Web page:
It's Shepherd not Sheep Sunday
For centuries the church as celebrated Good Shepherd Sunday, but the Gospel reading talks just as much about sheep. It could be called Sheep Sunday. It's not; because there wouldn't be much to celebrate. What do I mean? The text says sheep listen to the voice of the Good Shepherd; they follow Him, and they will never perish. Aren't these something to celebrate?
It is if we are sheep that listen to the voice of the Good Shepherd, but are we? I think not. Jesus says sheep listen to My voice. "My" is emphatic; they listen to His voice in a way they listen to no other. It doesn't appear to me we do that. The voice of Jesus is one among many. I think we're just as likely to listen to others, particularly experts, as we are to Christ. Actually, I think we're more likely to listen to the voice of others than we do Christ's. The Good Shepherd says His sheep listen to His voice. He doesn't say they read His Word; He says they hear it. The place we've pledged to do that is here. But most of us can only "stand" 1 hour a week; an extra hour of Bible Class is too much, and heaven forbid that we hear it for an hour more on Wednesdays during Advent and Lent!
I know; I've lost you. You don't think the liturgy, the sermon, the hymns, the Bible Class are the Good Shepherd's voice. That's because you're forgetting Luke 10:16 which plainly says the one that doesn't listen to pastors doesn't listen to Jesus. Oops! That offended some of you. How far we've fallen. When the Missouri Synod was founded 172 years ago many of her churches had engraved on the pulpit or on the wall by the altar Jesus' words of Luke 10:16, "He that hears you hears Me." Where it was once constantly before our eyes, it's now hardly ever suggested that God Himself says when hearing a pastor speak God's Word you're hearing Jesus.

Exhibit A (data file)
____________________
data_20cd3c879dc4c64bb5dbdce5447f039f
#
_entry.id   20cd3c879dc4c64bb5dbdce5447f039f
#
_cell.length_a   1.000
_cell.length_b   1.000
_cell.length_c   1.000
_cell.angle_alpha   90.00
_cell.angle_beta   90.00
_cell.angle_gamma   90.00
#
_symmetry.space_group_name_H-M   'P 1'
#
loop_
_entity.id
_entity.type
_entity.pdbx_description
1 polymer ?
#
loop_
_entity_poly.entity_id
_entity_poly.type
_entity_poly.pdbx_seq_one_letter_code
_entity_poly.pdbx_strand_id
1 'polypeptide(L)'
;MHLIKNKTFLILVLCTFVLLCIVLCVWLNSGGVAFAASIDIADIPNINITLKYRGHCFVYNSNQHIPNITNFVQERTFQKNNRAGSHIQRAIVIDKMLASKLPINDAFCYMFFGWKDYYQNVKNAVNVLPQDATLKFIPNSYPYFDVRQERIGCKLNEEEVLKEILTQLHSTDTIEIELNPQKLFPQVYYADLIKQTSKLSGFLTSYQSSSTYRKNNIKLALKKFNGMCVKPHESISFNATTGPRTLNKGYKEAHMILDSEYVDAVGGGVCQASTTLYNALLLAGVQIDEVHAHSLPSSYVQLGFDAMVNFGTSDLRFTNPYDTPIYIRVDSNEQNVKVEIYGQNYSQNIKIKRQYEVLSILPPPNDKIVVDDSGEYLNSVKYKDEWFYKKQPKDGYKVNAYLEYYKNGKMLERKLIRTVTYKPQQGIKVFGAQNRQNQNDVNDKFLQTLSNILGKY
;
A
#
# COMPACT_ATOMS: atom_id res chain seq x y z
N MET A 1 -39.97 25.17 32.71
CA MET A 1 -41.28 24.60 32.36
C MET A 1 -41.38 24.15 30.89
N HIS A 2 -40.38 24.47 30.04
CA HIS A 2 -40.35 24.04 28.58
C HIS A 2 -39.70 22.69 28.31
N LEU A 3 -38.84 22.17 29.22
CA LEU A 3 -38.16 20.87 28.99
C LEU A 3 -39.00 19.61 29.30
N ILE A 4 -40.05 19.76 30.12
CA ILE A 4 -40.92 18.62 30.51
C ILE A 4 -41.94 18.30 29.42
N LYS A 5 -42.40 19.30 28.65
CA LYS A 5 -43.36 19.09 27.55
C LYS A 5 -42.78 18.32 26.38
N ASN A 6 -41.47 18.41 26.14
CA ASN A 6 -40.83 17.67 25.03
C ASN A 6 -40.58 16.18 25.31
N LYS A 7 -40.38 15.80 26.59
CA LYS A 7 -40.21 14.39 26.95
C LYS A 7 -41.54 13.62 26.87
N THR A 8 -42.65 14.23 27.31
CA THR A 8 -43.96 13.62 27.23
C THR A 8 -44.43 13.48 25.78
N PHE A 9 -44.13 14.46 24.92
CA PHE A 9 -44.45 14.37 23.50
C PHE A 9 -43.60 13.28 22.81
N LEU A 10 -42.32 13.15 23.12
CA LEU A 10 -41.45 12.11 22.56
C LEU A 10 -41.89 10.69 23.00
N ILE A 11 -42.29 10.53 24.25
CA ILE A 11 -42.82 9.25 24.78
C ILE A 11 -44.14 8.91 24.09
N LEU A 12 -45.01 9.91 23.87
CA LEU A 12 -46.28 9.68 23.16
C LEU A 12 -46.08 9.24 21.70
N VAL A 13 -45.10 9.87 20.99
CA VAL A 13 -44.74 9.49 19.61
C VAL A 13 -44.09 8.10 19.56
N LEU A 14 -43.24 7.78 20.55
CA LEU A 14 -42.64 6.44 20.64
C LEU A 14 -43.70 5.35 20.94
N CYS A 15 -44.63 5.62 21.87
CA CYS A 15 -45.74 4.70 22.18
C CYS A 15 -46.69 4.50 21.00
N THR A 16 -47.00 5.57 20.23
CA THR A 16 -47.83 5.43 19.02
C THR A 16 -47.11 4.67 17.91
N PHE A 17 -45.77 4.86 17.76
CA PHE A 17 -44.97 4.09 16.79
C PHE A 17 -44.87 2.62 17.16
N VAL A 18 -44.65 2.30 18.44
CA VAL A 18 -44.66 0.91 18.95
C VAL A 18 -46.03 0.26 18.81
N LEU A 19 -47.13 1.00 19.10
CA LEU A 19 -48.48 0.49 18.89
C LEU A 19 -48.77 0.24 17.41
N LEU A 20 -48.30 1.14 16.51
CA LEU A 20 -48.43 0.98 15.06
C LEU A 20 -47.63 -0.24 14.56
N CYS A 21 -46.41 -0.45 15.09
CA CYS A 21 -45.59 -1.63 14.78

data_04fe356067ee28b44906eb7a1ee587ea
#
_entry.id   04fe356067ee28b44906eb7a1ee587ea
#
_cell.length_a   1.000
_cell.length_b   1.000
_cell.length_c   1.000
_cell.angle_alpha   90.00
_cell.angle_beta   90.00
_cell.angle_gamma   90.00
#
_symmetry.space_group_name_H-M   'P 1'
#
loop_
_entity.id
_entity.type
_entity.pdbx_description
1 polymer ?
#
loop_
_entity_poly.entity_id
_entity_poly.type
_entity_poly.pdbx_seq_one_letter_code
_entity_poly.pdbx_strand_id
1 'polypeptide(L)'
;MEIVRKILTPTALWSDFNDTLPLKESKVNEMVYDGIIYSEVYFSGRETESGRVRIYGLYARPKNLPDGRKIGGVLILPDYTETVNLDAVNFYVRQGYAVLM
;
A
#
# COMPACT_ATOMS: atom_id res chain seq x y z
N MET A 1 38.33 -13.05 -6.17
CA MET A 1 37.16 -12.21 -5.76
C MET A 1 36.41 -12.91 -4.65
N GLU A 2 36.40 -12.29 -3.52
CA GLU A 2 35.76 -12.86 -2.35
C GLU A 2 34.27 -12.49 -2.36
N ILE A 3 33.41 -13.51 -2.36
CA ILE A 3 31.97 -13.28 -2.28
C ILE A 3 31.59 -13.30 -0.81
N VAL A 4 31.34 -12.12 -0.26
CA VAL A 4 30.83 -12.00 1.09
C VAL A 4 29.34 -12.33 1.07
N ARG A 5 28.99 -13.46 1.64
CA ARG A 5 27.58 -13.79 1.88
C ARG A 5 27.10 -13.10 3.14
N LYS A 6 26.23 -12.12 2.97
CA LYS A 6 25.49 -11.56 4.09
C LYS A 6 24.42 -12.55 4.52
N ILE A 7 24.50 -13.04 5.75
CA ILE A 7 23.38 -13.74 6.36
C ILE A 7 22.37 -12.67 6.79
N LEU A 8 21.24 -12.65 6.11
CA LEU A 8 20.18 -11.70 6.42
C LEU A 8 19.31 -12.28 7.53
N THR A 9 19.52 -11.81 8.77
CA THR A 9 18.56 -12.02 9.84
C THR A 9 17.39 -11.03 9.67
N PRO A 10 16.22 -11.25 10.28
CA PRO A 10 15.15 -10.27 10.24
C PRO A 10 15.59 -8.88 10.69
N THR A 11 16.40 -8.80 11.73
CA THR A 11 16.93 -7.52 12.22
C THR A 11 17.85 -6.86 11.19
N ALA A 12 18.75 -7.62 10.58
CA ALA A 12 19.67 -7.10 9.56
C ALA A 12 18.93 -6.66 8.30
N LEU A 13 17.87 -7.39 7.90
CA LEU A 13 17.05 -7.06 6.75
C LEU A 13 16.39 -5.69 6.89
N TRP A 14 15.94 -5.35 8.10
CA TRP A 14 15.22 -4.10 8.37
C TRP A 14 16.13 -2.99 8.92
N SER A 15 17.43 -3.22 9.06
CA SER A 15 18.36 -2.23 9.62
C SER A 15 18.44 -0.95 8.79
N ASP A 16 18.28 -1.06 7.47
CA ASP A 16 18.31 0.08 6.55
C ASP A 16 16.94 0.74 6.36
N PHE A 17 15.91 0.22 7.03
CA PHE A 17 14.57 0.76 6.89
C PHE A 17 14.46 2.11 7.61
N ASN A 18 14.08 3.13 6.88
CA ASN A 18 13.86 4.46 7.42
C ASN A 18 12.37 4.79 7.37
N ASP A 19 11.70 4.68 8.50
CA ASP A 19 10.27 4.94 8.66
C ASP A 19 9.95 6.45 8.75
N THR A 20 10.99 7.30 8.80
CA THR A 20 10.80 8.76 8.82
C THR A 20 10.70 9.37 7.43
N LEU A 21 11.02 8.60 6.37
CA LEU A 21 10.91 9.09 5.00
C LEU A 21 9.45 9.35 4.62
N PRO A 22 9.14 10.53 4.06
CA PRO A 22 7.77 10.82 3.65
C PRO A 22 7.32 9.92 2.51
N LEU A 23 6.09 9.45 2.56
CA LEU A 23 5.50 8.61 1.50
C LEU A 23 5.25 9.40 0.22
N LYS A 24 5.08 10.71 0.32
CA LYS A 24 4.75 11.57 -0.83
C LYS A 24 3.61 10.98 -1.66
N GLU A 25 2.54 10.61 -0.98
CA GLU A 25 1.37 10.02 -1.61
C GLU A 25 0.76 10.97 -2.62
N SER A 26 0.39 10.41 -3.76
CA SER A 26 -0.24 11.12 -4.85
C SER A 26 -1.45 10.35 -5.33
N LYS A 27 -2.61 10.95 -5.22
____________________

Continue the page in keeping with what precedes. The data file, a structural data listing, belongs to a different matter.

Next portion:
We do what the unbelieving Jews did in our text. We blame the pastor for us not listening as they blamed Jesus. Although Jesus had told them plainly that He was the Christ, they imply they don't believe because He hasn't said it plainly. Likewise, many people excuse their not hearing Jesus' Word spoken by their pastor saying he's boring, lengthy, unclear, etc. But don't you see? If you find the preaching of forgiveness, dull, tedious, or whatever, you're admitting to being lost? Only for those perishing says Scripture is the preaching of God's Word foolishness, weakness, or dullness.
But don't think it's only the sheep who don't listen to the Shepherd that can't celebrate Sheep Sunday. Neither can those who listen but don't follow. Don't we all get to a point where we don't follow? Judas could only follow as far as the Lord's Supper than he turned away. Nine others only followed to the point of Gethsemane then they turned away. Peter followed to the high priest's courtyard but then a servant girl turned him away. John followed to Calvary, but it was a centurion not him who confessed the crucified Jesus to be the Son of God. At what point do you turn away from following Him? At His Words about loving your spouse, not worrying, patiently enduring suffering, loving your neighbor, or about obeying your parent? You're turning away somewhere, aren't you?